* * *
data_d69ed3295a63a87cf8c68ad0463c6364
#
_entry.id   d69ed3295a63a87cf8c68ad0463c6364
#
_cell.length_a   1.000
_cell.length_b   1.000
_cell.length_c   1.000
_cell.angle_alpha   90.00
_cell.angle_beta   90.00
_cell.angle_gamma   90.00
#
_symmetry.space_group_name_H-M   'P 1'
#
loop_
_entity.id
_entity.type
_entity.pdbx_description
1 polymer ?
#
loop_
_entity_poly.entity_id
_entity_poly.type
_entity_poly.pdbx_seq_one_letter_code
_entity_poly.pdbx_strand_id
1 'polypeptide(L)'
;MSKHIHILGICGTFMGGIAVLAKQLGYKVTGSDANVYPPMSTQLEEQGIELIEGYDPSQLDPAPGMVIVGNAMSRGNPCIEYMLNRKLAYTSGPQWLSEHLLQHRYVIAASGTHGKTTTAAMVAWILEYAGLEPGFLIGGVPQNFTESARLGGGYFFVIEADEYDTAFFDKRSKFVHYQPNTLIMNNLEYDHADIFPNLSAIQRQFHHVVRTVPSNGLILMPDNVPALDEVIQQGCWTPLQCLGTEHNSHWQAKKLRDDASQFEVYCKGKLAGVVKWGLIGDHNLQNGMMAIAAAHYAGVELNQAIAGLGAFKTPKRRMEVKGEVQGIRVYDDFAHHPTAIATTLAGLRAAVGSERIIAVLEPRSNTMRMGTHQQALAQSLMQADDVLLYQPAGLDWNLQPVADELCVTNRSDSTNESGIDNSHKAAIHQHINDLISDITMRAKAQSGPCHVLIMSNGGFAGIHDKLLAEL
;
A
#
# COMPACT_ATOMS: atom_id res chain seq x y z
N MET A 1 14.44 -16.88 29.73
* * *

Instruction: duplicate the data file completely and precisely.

data_d69ed3295a63a87cf8c68ad0463c6364
#
_entry.id   d69ed3295a63a87cf8c68ad0463c6364
#
_cell.length_a   1.000
_cell.length_b   1.000
_cell.length_c   1.000
_cell.angle_alpha   90.00
_cell.angle_beta   90.00
_cell.angle_gamma   90.00
#
_symmetry.space_group_name_H-M   'P 1'
#
loop_
_entity.id
_entity.type
_entity.pdbx_description
1 polymer ?
#
loop_
_entity_poly.entity_id
_entity_poly.type
_entity_poly.pdbx_seq_one_letter_code
_entity_poly.pdbx_strand_id
1 'polypeptide(L)'
;MSKHIHILGICGTFMGGIAVLAKQLGYKVTGSDANVYPPMSTQLEEQGIELIEGYDPSQLDPAPGMVIVGNAMSRGNPCIEYMLNRKLAYTSGPQWLSEHLLQHRYVIAASGTHGKTTTAAMVAWILEYAGLEPGFLIGGVPQNFTESARLGGGYFFVIEADEYDTAFFDKRSKFVHYQPNTLIMNNLEYDHADIFPNLSAIQRQFHHVVRTVPSNGLILMPDNVPALDEVIQQGCWTPLQCLGTEHNSHWQAKKLRDDASQFEVYCKGKLAGVVKWGLIGDHNLQNGMMAIAAAHYAGVELNQAIAGLGAFKTPKRRMEVKGEVQGIRVYDDFAHHPTAIATTLAGLRAAVGSERIIAVLEPRSNTMRMGTHQQALAQSLMQADDVLLYQPAGLDWNLQPVADELCVTNRSDSTNESGIDNSHKAAIHQHINDLISDITMRAKAQSGPCHVLIMSNGGFAGIHDKLLAEL
;
A
#
# COMPACT_ATOMS: atom_id res chain seq x y z
N MET A 1 14.44 -16.88 29.73